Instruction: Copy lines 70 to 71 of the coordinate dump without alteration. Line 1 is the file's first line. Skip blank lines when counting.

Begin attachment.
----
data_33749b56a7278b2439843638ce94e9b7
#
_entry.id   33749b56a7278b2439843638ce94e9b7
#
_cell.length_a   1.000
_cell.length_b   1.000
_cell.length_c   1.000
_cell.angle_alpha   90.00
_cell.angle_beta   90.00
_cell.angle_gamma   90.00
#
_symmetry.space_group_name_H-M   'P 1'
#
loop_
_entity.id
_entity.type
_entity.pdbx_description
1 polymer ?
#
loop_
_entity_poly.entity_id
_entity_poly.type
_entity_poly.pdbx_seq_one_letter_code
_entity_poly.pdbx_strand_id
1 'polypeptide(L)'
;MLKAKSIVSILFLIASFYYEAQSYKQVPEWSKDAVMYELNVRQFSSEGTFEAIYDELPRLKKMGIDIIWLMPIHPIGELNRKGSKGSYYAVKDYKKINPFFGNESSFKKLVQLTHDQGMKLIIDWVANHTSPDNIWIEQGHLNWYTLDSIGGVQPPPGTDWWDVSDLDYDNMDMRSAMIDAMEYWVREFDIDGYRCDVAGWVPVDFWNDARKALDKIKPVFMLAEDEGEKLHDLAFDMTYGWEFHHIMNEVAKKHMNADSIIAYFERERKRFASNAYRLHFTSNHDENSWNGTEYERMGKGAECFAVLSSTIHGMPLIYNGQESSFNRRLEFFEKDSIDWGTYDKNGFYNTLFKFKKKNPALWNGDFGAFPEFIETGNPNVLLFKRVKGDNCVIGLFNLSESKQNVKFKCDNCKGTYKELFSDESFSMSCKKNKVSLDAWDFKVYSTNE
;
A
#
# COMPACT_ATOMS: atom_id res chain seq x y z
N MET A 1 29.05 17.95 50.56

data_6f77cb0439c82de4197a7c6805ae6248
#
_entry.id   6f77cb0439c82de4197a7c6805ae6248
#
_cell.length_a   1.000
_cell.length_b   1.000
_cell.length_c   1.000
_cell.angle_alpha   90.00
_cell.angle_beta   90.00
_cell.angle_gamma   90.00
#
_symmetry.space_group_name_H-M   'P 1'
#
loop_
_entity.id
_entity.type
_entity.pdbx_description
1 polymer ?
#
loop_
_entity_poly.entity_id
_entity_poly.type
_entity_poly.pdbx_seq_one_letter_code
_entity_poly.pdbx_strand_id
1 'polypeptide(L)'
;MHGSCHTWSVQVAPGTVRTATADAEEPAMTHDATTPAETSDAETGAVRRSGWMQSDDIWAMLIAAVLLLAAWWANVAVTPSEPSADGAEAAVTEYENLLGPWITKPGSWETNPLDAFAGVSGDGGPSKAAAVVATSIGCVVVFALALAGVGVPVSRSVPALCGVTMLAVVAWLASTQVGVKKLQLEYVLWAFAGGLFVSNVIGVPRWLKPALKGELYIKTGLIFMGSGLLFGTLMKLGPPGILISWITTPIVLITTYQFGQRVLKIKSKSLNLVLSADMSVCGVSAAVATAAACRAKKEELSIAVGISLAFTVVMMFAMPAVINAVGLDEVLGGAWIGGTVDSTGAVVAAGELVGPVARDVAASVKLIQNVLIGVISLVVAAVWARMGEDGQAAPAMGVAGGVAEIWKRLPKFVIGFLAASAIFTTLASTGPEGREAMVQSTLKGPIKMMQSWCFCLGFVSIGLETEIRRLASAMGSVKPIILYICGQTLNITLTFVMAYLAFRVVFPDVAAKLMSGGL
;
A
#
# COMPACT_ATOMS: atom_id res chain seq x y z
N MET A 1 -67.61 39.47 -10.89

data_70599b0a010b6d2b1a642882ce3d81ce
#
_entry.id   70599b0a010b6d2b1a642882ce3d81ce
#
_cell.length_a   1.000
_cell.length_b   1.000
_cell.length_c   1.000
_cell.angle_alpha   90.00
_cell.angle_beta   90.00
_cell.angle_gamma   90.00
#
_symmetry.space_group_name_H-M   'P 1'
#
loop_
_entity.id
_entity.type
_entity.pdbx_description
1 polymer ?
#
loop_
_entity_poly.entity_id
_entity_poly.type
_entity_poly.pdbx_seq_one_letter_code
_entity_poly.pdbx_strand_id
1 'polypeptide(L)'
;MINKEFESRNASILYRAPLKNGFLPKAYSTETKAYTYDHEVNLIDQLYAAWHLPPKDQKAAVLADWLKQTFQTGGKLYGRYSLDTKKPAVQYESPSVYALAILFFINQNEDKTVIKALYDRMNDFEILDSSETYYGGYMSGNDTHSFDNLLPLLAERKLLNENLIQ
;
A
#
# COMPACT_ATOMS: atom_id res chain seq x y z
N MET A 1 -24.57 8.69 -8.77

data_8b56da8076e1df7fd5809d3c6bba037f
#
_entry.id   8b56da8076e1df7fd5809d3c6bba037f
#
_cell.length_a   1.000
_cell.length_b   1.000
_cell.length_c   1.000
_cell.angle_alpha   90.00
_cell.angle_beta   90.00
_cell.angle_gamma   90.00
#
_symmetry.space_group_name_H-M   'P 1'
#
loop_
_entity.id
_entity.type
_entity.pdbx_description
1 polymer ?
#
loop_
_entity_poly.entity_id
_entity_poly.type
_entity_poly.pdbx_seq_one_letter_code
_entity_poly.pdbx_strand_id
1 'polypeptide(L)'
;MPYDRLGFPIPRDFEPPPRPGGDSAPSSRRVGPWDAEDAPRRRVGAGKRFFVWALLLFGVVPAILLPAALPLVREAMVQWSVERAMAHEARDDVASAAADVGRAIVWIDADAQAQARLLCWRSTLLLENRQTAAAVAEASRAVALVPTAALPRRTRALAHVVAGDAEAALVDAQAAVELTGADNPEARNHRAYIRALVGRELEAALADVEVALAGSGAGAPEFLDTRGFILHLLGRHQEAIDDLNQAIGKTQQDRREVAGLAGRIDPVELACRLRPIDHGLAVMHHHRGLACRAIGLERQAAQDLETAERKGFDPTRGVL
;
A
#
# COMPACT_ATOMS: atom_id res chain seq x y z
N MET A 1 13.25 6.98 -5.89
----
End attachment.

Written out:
_cell.angle_alpha   90.00
_cell.angle_beta   90.00